declared that Diebold makes no changes to electronic devices that the
   company and its predecessor have been programming for at least five
   The drafts show they staked out a firm position that a critical piece
   of Diebold's voting system -- its voter-card encoders -- didn't need
   national or state approval because they were commercial-off-the-shelf
   products, never modified by Diebold.
   But on the same day the letter was received, Diebold-hired techs were
   loading non-commercial Diebold software into voter-card encoders in a
   West Sacramento warehouse for shipment to Alameda and San Diego
   "They were still crunching and working on that software in the middle
   of February," said James Dunn, who worked as an assembly technician in
   Diebold's Sacramento warehouse.
   More than 600 of the devices froze or displayed unfamiliar screens and
   error messages on the morning of Super Tuesday, for failure rates of
   24 percent in Alameda County and about 40 percent in San Diego County.
   Diebold Elections executives were told in October by state officials
   to ensure every piece of its voting systems was fully tested and
   approved by national and state authorities.
   But Diebold resisted, arguing that the encoders didn't need testing
   and approval because they were a "peripheral" device on its voting
   systems and that the devices were common, commercial products.
   That was true for the hardware. But not the software.
   In fact, Diebold engineers were writing and rewriting the software at
   DESI headquarters in Texas and in Sacramento, supplying the latest
   versions two weeks before the encoders failed at high rates in the
   Super Tuesday presidential primary.
   Diebold eventually sent a sample of the encoders to an outside lab,
   but it didn't have time for more than cursory testing.
   The encoders were the only way that pollworkers were trained to create
   cards that let voters call up digital ballots on Diebold's touchscreen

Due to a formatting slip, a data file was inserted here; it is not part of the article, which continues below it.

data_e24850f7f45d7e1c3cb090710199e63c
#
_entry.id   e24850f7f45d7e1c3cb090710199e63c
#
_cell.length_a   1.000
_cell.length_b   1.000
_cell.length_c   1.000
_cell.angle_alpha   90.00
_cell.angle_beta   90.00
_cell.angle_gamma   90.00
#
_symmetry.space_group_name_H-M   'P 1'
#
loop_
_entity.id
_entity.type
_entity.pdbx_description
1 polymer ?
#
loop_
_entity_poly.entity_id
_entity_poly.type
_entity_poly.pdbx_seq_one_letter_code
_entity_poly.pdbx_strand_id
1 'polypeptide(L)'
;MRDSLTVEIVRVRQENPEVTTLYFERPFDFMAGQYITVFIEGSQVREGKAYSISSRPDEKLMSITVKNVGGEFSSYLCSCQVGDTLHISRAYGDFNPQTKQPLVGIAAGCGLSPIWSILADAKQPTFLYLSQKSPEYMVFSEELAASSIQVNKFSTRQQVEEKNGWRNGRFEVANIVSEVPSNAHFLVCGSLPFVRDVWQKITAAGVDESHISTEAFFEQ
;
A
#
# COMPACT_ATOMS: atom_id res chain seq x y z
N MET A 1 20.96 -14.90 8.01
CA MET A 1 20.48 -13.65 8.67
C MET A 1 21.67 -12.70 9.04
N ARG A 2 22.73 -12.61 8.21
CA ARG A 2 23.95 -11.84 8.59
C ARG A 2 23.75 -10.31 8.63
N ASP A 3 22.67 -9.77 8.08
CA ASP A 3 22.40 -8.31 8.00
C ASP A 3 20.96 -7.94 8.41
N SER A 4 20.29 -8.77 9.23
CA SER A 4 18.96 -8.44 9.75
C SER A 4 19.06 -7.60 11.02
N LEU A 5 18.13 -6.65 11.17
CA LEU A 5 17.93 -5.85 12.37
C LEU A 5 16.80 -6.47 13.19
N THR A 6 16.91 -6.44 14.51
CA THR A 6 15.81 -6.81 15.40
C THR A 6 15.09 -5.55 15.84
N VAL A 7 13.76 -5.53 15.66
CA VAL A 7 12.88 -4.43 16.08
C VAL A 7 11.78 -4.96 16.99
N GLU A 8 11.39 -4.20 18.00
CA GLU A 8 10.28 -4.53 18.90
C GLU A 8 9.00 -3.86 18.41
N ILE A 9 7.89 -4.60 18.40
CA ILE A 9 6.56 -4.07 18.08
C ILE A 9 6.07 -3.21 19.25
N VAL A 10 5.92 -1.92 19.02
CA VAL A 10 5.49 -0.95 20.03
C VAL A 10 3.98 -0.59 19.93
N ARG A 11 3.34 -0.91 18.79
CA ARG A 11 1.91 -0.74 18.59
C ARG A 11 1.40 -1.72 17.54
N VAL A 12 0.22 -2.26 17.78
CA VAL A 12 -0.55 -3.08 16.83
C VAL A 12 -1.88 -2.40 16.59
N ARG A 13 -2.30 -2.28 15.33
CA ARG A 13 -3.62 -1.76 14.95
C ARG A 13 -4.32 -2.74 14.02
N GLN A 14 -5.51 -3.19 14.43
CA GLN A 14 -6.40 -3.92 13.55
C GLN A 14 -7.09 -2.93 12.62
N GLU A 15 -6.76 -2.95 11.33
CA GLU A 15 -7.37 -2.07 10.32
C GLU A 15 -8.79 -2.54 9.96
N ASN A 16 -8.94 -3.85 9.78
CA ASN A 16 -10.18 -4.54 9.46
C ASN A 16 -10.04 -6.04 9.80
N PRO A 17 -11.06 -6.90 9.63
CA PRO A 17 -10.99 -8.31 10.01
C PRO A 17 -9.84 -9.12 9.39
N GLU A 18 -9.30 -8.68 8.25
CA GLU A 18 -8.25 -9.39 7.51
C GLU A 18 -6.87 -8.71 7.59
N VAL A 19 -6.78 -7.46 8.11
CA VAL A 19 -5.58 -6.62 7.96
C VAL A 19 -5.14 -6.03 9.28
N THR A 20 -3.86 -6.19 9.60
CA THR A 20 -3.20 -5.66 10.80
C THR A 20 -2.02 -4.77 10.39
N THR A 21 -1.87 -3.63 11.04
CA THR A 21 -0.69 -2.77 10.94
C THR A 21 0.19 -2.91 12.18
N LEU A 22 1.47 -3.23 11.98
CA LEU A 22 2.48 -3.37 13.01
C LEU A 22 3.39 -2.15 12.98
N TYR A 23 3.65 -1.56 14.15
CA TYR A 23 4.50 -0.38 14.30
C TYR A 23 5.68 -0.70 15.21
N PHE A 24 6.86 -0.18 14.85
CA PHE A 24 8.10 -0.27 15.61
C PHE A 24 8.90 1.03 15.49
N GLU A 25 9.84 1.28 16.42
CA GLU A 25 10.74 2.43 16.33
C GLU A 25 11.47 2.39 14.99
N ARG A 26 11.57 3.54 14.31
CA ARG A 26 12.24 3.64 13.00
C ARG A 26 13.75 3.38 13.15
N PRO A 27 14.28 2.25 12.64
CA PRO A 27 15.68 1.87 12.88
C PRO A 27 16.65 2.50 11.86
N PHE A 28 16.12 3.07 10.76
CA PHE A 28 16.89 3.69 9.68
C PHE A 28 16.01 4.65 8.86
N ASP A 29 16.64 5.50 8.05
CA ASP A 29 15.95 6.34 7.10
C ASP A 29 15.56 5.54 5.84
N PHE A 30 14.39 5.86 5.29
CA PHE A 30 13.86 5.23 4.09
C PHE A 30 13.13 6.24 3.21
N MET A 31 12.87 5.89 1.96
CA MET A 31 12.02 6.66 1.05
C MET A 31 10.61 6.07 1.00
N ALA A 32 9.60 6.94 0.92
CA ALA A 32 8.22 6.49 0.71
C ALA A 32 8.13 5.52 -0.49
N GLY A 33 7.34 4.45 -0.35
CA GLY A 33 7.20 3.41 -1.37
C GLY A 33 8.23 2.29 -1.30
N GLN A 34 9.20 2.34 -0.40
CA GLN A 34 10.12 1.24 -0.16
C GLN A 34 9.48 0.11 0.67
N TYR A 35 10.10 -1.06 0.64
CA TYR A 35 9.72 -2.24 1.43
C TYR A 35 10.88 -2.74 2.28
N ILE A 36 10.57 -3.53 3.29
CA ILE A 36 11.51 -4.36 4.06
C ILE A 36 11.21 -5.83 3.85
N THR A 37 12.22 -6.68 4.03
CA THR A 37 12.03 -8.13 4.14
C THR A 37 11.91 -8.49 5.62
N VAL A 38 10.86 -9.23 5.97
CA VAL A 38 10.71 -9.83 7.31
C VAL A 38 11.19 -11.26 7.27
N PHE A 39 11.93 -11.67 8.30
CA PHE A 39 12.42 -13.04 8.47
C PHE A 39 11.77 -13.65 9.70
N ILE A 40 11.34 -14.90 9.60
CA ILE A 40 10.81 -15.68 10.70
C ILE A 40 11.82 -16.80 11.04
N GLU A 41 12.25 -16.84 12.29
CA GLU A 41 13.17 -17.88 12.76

machines at more than 2,000 polling places in Alameda and San Diego
   Dunn says he's not surprised.
   As he and other techs raced to assemble the encoders out of tablet-PC
   screens, batteries and card-writing bases shipped to Sacramento from
   factories in Asia, Diebold officials kept supplying new versions of
   the software.
   In addition, the hardware components often failed to mate well,
   resulting in frozen screens. And when the batteries lost power, the
   devices lost their internal clock and operating settings, often
   Diebold's software as well.
   Dunn blames Diebold's rush to get the devices into the March 2
   elections and the lack of standard quality controls in assembling and
   configuring them. No instructions, no checklists, no tracking system.
   An outspoken tech complained about the poor quality controls and the
   failure of the devices when sapped of power.
   "He was gone. They fired him," Dunn said. "The attitude among the
   others there was, 'I don't care how screwed up these things are, I'm
   going to keep quiet. I'm not going to get fired.'"
   A Diebold software engineer pressed her superiors to allow testing of
   all the devices before they were shipped to Oakland, San Diego and
   elsewhere, but the tests -- successful creation of voter cards -- were
   performed only on the last 10-15 percent of the devices, Dunn said.
   "I got the feeling that the whole thing was rushed, that the products
   were brought to market too fast, and they did it because they had to
   get products to these counties before the election and they weren't
   ready," he said. "It wasn't fully developed. It was still prototyped,
   and they were out of time."
   Alameda County had paper provisional ballots on hand at polling places
   for use in lieu of the disabled touchscreens. At least 14 polling
   places ran out and turned away voters. San Diego County relied on one
   of Diebold's latest features, electronic provisional ballots, so
   larger numbers of voters were turned away at the polls.
   Diebold's claims to California elections officials, through its
   attorneys, that it doesn't modify the encoder software is blatantly
   untrue, according to Dunn and electronic-voting opponent Jim March.
   "That's a lie," March said.
   Last year, Seattle-based journalist Bev Harris found nine versions of
   Diebold encoder software on an unsecure Internet site. Software
   engineers such as March have been marveling at their multitude ever
   "When you vote, you are inserting a memory card containing up to 128k
   of God-only-knows-what. With no oversight, the 'smart cards' could
   contain some very stupid stuff indeed, or even deliberate subversion,"
   he said.
   Contact Ian Hoffman at .
   The Internal Documents
     Desi's New California Issues
< >
     Re: Alameda County Agreement
< >
     Issues Re: California Secretary of State Investigation
< >
     Memorandum Analyzing the Alameda County Agreement
< >
             2004 by MediaNews Group, Inc. and ANG Newspapers